Patients with acute myeloid leukemia (AML) who achieve a complete remission (no evidence of cancer cells) may receive high doses of a drug called cytarabine as part of “consolidation therapy” to reduce their risk of the cancer returning. During this treatment, however, patients’ blood cell counts fall very low. Some patients may need to be hospitalized. Low blood cell counts may also make it necessary for doctors to delay chemotherapy or reduce the patient’s dose, decreasing the effectiveness of therapy.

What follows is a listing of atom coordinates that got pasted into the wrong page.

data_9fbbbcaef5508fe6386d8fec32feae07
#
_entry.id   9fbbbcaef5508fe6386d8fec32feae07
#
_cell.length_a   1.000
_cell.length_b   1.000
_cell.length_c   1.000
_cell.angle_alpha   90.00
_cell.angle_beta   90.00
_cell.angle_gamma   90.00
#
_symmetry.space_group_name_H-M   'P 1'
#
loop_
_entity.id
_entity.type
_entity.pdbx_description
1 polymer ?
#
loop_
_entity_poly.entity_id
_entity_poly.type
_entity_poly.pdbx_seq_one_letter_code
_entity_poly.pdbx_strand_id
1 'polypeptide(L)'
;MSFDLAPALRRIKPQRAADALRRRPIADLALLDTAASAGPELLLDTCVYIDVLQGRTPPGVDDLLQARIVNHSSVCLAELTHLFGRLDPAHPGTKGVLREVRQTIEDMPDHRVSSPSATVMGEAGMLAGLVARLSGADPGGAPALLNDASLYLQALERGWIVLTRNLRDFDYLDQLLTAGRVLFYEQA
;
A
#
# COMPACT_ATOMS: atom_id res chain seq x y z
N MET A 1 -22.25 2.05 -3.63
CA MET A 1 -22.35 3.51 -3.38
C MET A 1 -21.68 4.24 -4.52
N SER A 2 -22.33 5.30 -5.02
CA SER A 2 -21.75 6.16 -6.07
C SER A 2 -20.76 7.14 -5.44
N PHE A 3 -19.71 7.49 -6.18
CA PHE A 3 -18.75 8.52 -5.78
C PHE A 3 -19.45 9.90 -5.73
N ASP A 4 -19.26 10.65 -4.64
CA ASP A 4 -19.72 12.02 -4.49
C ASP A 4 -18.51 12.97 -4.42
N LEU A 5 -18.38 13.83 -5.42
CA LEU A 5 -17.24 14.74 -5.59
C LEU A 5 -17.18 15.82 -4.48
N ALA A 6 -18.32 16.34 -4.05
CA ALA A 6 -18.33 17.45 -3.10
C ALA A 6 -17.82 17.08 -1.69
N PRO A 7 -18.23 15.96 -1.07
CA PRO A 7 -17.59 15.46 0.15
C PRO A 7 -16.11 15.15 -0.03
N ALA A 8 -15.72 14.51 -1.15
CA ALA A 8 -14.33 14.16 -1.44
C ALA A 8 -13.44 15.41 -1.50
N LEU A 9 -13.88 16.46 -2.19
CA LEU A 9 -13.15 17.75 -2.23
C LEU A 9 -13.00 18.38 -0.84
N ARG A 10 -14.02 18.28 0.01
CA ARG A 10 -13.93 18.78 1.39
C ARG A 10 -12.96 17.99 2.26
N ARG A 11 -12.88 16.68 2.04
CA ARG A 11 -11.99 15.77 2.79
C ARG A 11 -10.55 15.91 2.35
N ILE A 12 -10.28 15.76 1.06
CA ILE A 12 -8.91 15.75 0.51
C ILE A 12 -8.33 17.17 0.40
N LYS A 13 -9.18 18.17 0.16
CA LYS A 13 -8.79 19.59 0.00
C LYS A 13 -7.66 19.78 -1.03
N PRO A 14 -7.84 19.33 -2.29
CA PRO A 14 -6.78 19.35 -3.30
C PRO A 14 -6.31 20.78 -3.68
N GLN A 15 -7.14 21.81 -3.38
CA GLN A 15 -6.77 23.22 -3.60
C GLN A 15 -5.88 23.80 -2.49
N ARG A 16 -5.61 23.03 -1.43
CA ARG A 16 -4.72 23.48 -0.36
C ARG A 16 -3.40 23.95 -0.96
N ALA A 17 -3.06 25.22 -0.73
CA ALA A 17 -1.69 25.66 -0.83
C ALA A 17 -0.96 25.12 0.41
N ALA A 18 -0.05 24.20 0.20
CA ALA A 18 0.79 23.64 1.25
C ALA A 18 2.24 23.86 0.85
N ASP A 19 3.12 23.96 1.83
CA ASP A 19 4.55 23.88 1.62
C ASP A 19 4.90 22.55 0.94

Eltrombopag is a drug approved for treating a disease that causes low platelet counts (the blood cells needed for clotting). In this study, researchers are evaluating the highest dose of eltrombopag that can be given with cytarabine in patients receiving consolidation therapy for AML that is in complete remission. Once the optimal dose is identified, investigators will assess the effectiveness of adding eltrombopag to cytarabine therapy to see if it can boost platelet counts and shorten the period of time during consolidation therapy when platelet counts are low. Eltrombopag is taken orally (by mouth).